Although she was known to use the bows made for producing sounds on stringed instruments, Amacher generally did not use them to produce sounds from an instrument so much as ordinary household instruments, rocks, buildings, almost anything else. Whatever method through which she made her sounds, and conversely, whatever sounds she happened to produce, Amacher took it back to the lab and treated it, digitally or otherwise, often magnifying sound many, many times. Amacher’s compositions were not designed to fill a concert hall, but whole structures such as buildings or houses, or sculpture; often her pieces were louder than anything conventionally musical that one can imagine, louder seemingly than an arena rock concert. Given the extremes of Amacher’s music, one can imagine that a mere recording was at best a poor substitute for experiencing one of Amacher’s installations in person; sort of like trying to contain a hurricane in a can, and for a long time Amacher herself dismissed any proposal toward releasing her music in recorded form.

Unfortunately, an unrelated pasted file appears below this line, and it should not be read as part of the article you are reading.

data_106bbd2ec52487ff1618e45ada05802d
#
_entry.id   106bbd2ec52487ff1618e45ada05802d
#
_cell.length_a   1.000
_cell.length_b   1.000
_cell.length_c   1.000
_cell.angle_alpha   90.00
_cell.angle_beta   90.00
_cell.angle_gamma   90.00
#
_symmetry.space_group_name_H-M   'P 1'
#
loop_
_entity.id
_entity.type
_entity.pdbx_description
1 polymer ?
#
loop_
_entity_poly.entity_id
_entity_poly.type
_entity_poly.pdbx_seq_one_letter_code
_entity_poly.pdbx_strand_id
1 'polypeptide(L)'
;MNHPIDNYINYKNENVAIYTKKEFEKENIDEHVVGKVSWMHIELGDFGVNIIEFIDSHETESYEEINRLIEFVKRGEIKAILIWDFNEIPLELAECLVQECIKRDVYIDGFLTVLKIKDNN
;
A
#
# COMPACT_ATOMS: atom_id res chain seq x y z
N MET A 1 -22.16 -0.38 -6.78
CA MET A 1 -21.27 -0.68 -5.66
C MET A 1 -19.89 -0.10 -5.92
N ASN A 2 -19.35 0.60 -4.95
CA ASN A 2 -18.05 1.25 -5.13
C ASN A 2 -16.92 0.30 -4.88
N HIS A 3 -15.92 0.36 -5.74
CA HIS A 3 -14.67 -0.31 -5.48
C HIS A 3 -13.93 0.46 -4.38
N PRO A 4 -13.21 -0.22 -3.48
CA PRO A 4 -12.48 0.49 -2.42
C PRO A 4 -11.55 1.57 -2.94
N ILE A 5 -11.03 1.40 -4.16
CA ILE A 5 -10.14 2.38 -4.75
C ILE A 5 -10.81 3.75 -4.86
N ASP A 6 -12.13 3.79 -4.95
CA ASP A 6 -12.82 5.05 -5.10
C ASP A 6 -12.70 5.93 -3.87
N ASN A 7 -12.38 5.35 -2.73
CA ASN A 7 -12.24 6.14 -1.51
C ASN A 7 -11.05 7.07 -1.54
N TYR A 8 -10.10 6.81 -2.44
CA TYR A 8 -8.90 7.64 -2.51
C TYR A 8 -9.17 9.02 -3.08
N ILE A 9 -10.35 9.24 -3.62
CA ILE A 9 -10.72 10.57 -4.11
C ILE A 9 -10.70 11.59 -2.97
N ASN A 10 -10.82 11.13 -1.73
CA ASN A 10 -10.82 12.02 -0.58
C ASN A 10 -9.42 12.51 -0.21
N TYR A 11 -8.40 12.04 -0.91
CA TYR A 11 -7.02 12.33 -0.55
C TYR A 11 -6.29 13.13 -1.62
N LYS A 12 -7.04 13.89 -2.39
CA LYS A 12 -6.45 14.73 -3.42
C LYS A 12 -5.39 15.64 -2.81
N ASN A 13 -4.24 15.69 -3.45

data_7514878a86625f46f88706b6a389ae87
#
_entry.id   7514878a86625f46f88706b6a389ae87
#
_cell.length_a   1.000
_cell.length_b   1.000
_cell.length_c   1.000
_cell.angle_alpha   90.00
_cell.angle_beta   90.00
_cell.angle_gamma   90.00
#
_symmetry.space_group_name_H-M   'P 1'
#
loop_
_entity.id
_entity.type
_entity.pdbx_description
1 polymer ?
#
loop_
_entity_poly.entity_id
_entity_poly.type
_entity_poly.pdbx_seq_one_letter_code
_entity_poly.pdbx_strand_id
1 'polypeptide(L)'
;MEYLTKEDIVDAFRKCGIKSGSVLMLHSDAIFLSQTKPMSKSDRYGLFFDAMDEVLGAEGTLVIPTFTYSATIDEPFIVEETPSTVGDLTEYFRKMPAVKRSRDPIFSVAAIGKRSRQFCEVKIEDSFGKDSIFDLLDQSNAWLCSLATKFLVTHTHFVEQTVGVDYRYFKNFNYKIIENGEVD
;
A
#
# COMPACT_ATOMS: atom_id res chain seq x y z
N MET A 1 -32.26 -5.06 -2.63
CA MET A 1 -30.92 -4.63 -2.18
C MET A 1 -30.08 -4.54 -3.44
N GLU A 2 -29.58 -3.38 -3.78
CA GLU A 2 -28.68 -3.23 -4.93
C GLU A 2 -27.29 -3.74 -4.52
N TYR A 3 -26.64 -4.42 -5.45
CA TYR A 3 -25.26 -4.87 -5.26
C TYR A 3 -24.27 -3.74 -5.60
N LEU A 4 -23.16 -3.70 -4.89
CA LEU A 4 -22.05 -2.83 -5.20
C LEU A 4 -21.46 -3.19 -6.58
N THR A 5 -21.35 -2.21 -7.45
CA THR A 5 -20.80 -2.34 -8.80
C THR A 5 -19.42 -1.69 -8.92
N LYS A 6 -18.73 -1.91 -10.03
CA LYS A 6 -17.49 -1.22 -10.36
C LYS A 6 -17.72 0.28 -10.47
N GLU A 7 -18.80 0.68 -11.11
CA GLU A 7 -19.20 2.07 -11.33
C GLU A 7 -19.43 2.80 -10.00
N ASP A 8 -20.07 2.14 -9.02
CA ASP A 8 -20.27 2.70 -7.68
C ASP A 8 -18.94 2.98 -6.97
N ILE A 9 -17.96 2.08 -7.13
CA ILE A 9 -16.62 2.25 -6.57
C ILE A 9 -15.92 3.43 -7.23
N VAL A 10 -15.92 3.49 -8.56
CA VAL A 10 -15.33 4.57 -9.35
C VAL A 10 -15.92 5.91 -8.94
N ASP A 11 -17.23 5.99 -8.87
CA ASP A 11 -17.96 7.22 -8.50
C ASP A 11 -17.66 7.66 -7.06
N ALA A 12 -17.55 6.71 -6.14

However, since 1999 John Zorn’s Tzadik label, and a few others since, has been willing to try, and Tzadik’s Maryanne Amacher: Sound Characters 2 consists of a single work in four parts, Teo! (2004). This was created for an installation at the Palace de las Bellas Artes in Mexico City, though the sounds were collected down in the bowels of the Pyramid of the Sun in Teotihuacan, in four caves on which it is now believed the pyramid was deliberately built.